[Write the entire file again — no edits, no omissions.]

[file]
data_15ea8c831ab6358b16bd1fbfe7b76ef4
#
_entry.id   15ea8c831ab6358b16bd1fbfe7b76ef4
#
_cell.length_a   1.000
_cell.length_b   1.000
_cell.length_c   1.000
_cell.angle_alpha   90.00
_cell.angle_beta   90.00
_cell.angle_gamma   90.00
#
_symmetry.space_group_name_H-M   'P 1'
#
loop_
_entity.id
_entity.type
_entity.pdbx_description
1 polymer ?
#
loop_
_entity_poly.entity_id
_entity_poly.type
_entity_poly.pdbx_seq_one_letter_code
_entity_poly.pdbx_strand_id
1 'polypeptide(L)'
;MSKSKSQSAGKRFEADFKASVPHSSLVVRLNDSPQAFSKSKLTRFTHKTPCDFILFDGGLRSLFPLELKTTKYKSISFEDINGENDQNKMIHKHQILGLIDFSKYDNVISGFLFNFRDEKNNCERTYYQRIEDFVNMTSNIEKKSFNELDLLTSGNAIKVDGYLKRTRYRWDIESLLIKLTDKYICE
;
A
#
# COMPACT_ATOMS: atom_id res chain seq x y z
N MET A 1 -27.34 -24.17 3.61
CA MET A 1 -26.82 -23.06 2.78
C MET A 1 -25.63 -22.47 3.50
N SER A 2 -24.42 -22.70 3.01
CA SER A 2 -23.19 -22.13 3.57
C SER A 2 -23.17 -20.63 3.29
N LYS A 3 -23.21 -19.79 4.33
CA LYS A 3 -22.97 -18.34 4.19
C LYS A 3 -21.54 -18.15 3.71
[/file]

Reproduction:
data_15ea8c831ab6358b16bd1fbfe7b76ef4
#
_entry.id   15ea8c831ab6358b16bd1fbfe7b76ef4
#
_cell.length_a   1.000
_cell.length_b   1.000
_cell.length_c   1.000
_cell.angle_alpha   90.00
_cell.angle_beta   90.00
_cell.angle_gamma   90.00
#
_symmetry.space_group_name_H-M   'P 1'
#
loop_
_entity.id
_entity.type
_entity.pdbx_description
1 polymer ?
#
loop_
_entity_poly.entity_id
_entity_poly.type
_entity_poly.pdbx_seq_one_letter_code
_entity_poly.pdbx_strand_id
1 'polypeptide(L)'
;MSKSKSQSAGKRFEADFKASVPHSSLVVRLNDSPQAFSKSKLTRFTHKTPCDFILFDGGLRSLFPLELKTTKYKSISFEDINGENDQNKMIHKHQILGLIDFSKYDNVISGFLFNFRDEKNNCERTYYQRIEDFVNMTSNIEKKSFNELDLLTSGNAIKVDGYLKRTRYRWDIESLLIKLTDKYICE
;
A
#
# COMPACT_ATOMS: atom_id res chain seq x y z
N MET A 1 -27.34 -24.17 3.61
CA MET A 1 -26.82 -23.06 2.78
C MET A 1 -25.63 -22.47 3.50
N SER A 2 -24.42 -22.70 3.01
CA SER A 2 -23.19 -22.13 3.57
C SER A 2 -23.17 -20.63 3.29
N LYS A 3 -23.21 -19.79 4.33
CA LYS A 3 -22.97 -18.34 4.19
C LYS A 3 -21.54 -18.15 3.71